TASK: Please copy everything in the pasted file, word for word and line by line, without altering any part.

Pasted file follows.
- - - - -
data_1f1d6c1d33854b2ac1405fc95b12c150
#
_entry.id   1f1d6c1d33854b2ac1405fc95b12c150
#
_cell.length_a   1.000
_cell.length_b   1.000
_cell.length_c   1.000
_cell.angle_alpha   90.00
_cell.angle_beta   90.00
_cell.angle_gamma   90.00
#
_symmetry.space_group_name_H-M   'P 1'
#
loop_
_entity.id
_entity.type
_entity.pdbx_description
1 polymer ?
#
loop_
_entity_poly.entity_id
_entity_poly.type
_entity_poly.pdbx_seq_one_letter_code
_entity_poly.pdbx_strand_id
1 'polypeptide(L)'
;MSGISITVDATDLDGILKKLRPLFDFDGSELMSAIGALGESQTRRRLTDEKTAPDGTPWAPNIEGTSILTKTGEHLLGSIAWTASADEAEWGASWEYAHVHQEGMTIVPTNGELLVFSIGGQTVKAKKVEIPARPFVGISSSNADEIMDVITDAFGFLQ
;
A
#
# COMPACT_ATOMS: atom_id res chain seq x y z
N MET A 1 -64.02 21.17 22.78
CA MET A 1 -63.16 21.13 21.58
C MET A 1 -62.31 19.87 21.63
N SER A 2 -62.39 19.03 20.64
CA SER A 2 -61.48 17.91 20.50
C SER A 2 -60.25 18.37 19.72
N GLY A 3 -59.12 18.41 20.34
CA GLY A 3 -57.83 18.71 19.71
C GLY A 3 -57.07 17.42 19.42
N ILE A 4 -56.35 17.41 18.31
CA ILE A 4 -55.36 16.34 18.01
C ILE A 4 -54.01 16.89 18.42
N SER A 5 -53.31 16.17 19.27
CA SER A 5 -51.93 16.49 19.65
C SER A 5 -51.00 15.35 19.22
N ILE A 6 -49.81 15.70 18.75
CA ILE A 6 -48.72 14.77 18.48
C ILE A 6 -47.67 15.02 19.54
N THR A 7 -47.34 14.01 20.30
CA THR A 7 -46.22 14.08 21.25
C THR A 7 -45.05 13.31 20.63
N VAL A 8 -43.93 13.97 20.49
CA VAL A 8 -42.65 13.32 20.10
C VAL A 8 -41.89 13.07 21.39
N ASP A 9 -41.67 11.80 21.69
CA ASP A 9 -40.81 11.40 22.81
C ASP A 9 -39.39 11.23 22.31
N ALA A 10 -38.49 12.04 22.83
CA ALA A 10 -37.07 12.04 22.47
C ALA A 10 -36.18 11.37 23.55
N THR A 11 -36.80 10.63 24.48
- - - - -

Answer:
data_1f1d6c1d33854b2ac1405fc95b12c150
#
_entry.id   1f1d6c1d33854b2ac1405fc95b12c150
#
_cell.length_a   1.000
_cell.length_b   1.000
_cell.length_c   1.000
_cell.angle_alpha   90.00
_cell.angle_beta   90.00
_cell.angle_gamma   90.00
#
_symmetry.space_group_name_H-M   'P 1'
#
loop_
_entity.id
_entity.type
_entity.pdbx_description
1 polymer ?
#
loop_
_entity_poly.entity_id
_entity_poly.type
_entity_poly.pdbx_seq_one_letter_code
_entity_poly.pdbx_strand_id
1 'polypeptide(L)'
;MSGISITVDATDLDGILKKLRPLFDFDGSELMSAIGALGESQTRRRLTDEKTAPDGTPWAPNIEGTSILTKTGEHLLGSIAWTASADEAEWGASWEYAHVHQEGMTIVPTNGELLVFSIGGQTVKAKKVEIPARPFVGISSSNADEIMDVITDAFGFLQ
;
A
#
# COMPACT_ATOMS: atom_id res chain seq x y z
N MET A 1 -64.02 21.17 22.78
CA MET A 1 -63.16 21.13 21.58
C MET A 1 -62.31 19.87 21.63
N SER A 2 -62.39 19.03 20.64
CA SER A 2 -61.48 17.91 20.50
C SER A 2 -60.25 18.37 19.72
N GLY A 3 -59.12 18.41 20.34
CA GLY A 3 -57.83 18.71 19.71
C GLY A 3 -57.07 17.42 19.42
N ILE A 4 -56.35 17.41 18.31
CA ILE A 4 -55.36 16.34 18.01
C ILE A 4 -54.01 16.89 18.42
N SER A 5 -53.31 16.17 19.27
CA SER A 5 -51.93 16.49 19.65
C SER A 5 -51.00 15.35 19.22
N ILE A 6 -49.81 15.70 18.75
CA ILE A 6 -48.72 14.77 18.48
C ILE A 6 -47.67 15.02 19.54
N THR A 7 -47.34 14.01 20.30
CA THR A 7 -46.22 14.08 21.25
C THR A 7 -45.05 13.31 20.63
N VAL A 8 -43.93 13.97 20.49
CA VAL A 8 -42.65 13.32 20.10
C VAL A 8 -41.89 13.07 21.39
N ASP A 9 -41.67 11.80 21.69
CA ASP A 9 -40.81 11.40 22.81
C ASP A 9 -39.39 11.23 22.31
N ALA A 10 -38.49 12.04 22.83
CA ALA A 10 -37.07 12.04 22.47
C ALA A 10 -36.18 11.37 23.55
N THR A 11 -36.80 10.63 24.48